12o [DE gives the location of the executive committee, or Direktorium, as a back room in Kamm's establishment. It also says Schurz spent the larger part of his time with the Direktorium — changed in AT.]

12p [DE says “assignments were distributed“ rather than “instructions were given to every member” and adds “Kinkel and Unger were to keep together and organize, as well as possible, the militia members and others who were to take part in the expedition, so that then they could be put under Anneke's command and taken across the Rhein. In the meantime, Kamm, Ludwig Meyer, myself and another student were to see that the ferry, or ‘flying bridge,’ which was usually tied up on the other side of the Rhein at the town of Beuel during the night, would be ready to serve our undertaking at the right time.”]

12q [DE adds here: “This was the way I spoke to my friends, without making further attempts to convince them.” — deleted in AT.]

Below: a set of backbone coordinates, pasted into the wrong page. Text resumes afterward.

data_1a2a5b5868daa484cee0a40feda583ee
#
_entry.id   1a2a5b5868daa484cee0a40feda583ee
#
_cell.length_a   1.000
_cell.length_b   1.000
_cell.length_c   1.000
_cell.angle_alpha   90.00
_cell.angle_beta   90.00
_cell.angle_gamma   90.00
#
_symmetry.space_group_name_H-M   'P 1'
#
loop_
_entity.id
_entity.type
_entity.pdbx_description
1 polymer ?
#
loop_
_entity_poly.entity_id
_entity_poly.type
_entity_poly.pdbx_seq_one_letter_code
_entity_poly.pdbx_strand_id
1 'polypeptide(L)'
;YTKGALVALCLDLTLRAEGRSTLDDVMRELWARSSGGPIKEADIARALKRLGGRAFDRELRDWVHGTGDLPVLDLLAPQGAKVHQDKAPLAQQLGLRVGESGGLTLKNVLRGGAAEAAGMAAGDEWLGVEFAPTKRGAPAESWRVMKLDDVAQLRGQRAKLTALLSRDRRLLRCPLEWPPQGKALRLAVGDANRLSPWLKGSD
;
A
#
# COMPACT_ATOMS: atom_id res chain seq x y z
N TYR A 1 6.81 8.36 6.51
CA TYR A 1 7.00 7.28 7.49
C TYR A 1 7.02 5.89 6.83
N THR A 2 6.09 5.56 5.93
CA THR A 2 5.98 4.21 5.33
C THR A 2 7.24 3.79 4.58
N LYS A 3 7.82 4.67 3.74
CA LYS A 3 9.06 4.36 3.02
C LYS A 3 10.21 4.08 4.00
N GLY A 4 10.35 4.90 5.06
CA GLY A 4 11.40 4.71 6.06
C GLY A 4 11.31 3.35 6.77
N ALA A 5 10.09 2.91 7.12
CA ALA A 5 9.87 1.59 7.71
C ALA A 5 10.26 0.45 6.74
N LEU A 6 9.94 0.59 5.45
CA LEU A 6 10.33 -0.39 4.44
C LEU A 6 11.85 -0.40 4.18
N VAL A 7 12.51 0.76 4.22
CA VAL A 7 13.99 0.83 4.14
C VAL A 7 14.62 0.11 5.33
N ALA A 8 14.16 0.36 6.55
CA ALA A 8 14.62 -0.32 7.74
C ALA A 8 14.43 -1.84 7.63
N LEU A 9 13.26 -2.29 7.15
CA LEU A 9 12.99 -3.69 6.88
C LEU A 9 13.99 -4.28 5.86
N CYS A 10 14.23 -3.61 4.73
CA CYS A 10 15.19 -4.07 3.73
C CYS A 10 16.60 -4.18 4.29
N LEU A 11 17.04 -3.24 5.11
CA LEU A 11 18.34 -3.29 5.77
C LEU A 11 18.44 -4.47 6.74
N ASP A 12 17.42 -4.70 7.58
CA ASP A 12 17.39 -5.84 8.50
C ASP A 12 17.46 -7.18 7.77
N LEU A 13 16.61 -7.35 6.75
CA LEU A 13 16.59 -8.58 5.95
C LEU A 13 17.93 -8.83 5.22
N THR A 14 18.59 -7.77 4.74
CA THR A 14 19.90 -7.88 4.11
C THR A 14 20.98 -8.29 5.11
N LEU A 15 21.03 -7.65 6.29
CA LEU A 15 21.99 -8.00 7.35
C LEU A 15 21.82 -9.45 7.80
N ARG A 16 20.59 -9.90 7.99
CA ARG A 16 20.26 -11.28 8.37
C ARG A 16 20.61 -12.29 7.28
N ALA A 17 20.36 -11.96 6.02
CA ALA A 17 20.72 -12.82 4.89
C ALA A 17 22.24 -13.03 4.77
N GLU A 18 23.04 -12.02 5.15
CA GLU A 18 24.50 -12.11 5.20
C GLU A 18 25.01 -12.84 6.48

12r [DE says “what was to happen” rather than “what had happened.”]

12s [DE adds here: “... as well ...”]

12t [DE and AT add here: “... honor and ...”]

13 [In DE, this sentence begins with the phrase: “At that time we lived on Koblenzer Straße, and ...”] Koblenzer Straße: starting at an arch under the university library this street or road runs north paralleling the Rhine, though at some distance from it. As the name implies, its destination is the city of Koblenz. Seven Mountains: five or six miles up the Rhine from Bonn on the east bank. They “extend along the Rhine for about four and a half miles from north to south, with a breadth of two and a half miles. Their peaks, cones, and ridges, mostly covered with forest, form a highly picturesque group from whatever part of the (Rhine) valley they are seen.” [In DE, the sentence ends with the phrase: “... that vista which one would have to explore the world over to find its equal.”]